But what about the leftovers you've put in the fridge? How safe are they to eat?

4. How long can you leave leftovers in the fridge?

Although most bacteria can survive in the fridge, the cool temperature slows down their growth so, as a general rule, it's okay to keep food for up to three or four days, but definitely no longer than a week.

"Some foods are what we call potentially high risk foods. These are foods where they might have some contamination and they also have the ability to support the growth of bacteria which might lead to infection," says Dr Desmarchelier.

Meat, poultry and fish are the obvious ones, but egg-based dishes like quiches or pasta and even rice can also make you sick.

That's high risk foods sorted. But what about high risk fridges?

Here's a checklist for some do's and don'ts:

  • A tiny drop of chicken blood dripping onto the cooked food underneath it could cause cross contamination. So always store the raw stuff under the cooked stuff.
  • Transfer left-over tinned food into an airtight container to store in the fridge to prevent the food getting a metallic taste.
  • Make sure your fridge temperature is around three degrees Celsius and keep the air circulation constant by stacking your fridge neatly. Packing too much in will increase your risk of food poisoning and whack up your energy bill.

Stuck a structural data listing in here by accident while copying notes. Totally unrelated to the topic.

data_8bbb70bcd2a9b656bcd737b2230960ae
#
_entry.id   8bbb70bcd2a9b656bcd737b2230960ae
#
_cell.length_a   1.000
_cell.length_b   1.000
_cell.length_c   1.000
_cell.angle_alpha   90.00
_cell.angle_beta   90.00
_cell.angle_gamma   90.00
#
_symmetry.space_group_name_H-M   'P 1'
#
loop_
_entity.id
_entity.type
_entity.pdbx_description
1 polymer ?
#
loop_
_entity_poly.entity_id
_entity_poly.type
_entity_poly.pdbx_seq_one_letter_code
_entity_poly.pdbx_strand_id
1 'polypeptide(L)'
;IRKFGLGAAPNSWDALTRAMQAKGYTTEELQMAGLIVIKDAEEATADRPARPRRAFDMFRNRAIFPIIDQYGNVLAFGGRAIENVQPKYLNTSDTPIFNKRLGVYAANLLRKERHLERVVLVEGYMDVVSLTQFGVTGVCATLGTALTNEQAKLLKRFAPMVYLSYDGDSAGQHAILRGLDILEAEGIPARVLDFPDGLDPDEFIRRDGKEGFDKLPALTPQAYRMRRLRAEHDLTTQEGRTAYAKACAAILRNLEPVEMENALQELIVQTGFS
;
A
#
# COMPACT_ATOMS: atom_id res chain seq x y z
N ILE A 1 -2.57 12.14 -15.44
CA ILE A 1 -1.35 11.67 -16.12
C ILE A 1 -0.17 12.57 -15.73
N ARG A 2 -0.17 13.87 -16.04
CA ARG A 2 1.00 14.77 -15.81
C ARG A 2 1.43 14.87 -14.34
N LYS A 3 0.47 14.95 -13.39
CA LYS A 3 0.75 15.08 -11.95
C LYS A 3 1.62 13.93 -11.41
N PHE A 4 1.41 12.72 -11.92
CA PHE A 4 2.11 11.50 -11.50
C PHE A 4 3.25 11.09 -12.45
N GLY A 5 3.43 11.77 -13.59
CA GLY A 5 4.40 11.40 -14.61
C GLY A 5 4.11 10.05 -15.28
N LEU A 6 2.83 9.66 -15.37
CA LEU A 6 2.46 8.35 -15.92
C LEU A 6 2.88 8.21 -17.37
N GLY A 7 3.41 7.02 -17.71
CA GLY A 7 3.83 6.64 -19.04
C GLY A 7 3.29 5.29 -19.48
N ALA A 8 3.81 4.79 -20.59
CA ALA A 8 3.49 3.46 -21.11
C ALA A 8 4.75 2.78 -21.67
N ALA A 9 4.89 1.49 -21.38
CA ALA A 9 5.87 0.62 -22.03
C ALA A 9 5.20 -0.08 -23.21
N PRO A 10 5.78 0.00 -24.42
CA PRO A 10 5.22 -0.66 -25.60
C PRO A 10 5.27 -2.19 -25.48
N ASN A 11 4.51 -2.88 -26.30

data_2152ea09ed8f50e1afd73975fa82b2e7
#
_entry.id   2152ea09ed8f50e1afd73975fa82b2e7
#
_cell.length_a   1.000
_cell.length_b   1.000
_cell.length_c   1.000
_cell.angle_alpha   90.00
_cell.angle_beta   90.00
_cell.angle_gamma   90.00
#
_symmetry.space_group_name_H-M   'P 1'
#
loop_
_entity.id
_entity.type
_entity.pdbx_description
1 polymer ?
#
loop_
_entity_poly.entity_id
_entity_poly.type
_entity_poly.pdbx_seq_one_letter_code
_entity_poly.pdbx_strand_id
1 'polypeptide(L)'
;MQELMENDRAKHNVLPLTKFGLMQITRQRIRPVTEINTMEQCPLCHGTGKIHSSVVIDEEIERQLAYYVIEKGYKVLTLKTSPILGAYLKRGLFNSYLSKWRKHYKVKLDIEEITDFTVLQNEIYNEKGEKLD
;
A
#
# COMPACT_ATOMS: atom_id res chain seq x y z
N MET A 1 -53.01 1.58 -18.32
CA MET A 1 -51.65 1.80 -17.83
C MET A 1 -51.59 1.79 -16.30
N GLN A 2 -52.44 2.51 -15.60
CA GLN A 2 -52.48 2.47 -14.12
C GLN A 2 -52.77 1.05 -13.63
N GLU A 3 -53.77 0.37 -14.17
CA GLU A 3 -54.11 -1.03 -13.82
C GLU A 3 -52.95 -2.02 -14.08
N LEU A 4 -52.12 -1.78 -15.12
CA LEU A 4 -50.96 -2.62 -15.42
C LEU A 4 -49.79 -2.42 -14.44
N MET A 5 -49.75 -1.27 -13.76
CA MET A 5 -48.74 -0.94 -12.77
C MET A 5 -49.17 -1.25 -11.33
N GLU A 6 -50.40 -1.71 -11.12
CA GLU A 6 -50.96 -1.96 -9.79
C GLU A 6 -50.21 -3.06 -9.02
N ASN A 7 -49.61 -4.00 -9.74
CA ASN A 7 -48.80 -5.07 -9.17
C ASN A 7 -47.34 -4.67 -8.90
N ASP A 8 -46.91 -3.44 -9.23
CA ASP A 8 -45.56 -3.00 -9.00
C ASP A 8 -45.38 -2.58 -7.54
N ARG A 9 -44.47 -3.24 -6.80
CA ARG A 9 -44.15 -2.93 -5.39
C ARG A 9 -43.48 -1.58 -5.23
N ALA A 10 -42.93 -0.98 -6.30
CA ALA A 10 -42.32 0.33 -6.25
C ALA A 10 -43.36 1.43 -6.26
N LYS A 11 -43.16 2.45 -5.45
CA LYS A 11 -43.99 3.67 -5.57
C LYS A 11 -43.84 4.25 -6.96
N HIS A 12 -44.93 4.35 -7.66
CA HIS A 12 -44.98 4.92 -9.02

5. Freezer tips

Here's a question for you. You've opted for a steak tonight but you need to defrost it first. Where should you leave it — on the bench top, or in the fridge?

Back to the expert, Dr Patricia Desmarchelier: "When you defrost food it's best to be organised and plan to have your food out of the freezer and have it thaw out in the refrigerator for a day or two. That's going to vary on the bulk and the size of the food. If you're thawing out a turkey it may take a few days to thaw out in the refrigerator."

But what if I'm in a hurry?

"If you're in a hurry you can put it in the microwave," she says.

But if it's meat that you're defrosting, cook it straight away in case you've partially cooked it while microwaving.

How about cooking straight from frozen?

"Some food can be cooked from frozen and if you're buying frozen products you can read the instructions on the packet. The manufacturers have gone to a lot of trouble to make sure if you use their cooking instructions that you will get the thawing and heat penetration," says Dr Desmarchelier.

All those tips should keep you out of trouble but if you've eaten something dodgy, and you're starting to feel a bit rough, don't hang about — get to your GP.

So, if you follow all our food hygiene tips, you should avoid getting sick — but remember, if in doubt, throw it out!

Read more

Fast facts

  • We've heard about meat, but what about non-animal products? Can something like beans give you food poisoning? Yes, especially red kidney beans which contain a natural toxin. The toxin is easily removed by soaking the beans in water overnight before cooking.

ThinkstockBrush your teeth – or risk a heart attack ThinkstockCutting sleep leads to serious health problems ThinkstockMost asthma deaths could be prevented: report ThinkstockHow old is your heart? Researchers create online test to determine heart attack and stroke risk